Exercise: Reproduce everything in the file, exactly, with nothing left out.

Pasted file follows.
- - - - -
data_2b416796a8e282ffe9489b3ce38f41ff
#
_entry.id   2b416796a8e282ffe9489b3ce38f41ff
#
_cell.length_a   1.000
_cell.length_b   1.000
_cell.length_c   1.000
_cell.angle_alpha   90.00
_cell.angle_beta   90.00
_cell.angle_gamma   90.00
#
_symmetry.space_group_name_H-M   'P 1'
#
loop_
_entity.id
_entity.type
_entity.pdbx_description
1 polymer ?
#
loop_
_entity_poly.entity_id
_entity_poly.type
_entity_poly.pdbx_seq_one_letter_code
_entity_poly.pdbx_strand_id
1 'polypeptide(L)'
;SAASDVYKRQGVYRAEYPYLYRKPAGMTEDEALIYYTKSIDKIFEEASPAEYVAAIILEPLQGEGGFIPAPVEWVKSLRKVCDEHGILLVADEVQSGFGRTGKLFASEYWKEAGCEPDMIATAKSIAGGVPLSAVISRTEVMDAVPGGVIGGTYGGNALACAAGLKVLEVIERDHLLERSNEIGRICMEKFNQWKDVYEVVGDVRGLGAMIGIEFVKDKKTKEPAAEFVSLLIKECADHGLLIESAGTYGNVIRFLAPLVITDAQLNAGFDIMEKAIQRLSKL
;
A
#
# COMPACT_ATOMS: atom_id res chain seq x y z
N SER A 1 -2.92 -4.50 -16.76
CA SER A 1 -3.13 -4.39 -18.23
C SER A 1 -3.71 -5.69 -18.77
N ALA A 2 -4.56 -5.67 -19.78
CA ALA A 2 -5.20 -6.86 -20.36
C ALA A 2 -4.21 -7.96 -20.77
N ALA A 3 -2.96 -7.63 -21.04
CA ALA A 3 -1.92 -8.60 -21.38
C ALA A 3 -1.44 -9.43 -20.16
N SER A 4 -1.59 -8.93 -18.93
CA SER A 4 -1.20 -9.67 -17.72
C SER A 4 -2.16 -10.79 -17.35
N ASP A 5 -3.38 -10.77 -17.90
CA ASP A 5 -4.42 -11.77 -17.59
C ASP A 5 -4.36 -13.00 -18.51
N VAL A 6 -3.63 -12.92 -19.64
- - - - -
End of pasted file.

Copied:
data_2b416796a8e282ffe9489b3ce38f41ff
#
_entry.id   2b416796a8e282ffe9489b3ce38f41ff
#
_cell.length_a   1.000
_cell.length_b   1.000
_cell.length_c   1.000
_cell.angle_alpha   90.00
_cell.angle_beta   90.00
_cell.angle_gamma   90.00
#
_symmetry.space_group_name_H-M   'P 1'
#
loop_
_entity.id
_entity.type
_entity.pdbx_description
1 polymer ?
#
loop_
_entity_poly.entity_id
_entity_poly.type
_entity_poly.pdbx_seq_one_letter_code
_entity_poly.pdbx_strand_id
1 'polypeptide(L)'
;SAASDVYKRQGVYRAEYPYLYRKPAGMTEDEALIYYTKSIDKIFEEASPAEYVAAIILEPLQGEGGFIPAPVEWVKSLRKVCDEHGILLVADEVQSGFGRTGKLFASEYWKEAGCEPDMIATAKSIAGGVPLSAVISRTEVMDAVPGGVIGGTYGGNALACAAGLKVLEVIERDHLLERSNEIGRICMEKFNQWKDVYEVVGDVRGLGAMIGIEFVKDKKTKEPAAEFVSLLIKECADHGLLIESAGTYGNVIRFLAPLVITDAQLNAGFDIMEKAIQRLSKL
;
A
#
# COMPACT_ATOMS: atom_id res chain seq x y z
N SER A 1 -2.92 -4.50 -16.76
CA SER A 1 -3.13 -4.39 -18.23
C SER A 1 -3.71 -5.69 -18.77
N ALA A 2 -4.56 -5.67 -19.78
CA ALA A 2 -5.20 -6.86 -20.36
C ALA A 2 -4.21 -7.96 -20.77
N ALA A 3 -2.96 -7.63 -21.04
CA ALA A 3 -1.92 -8.60 -21.38
C ALA A 3 -1.44 -9.43 -20.16
N SER A 4 -1.59 -8.93 -18.93
CA SER A 4 -1.20 -9.67 -17.72
C SER A 4 -2.16 -10.79 -17.35
N ASP A 5 -3.38 -10.77 -17.90
CA ASP A 5 -4.42 -11.77 -17.59
C ASP A 5 -4.36 -13.00 -18.51
N VAL A 6 -3.63 -12.92 -19.64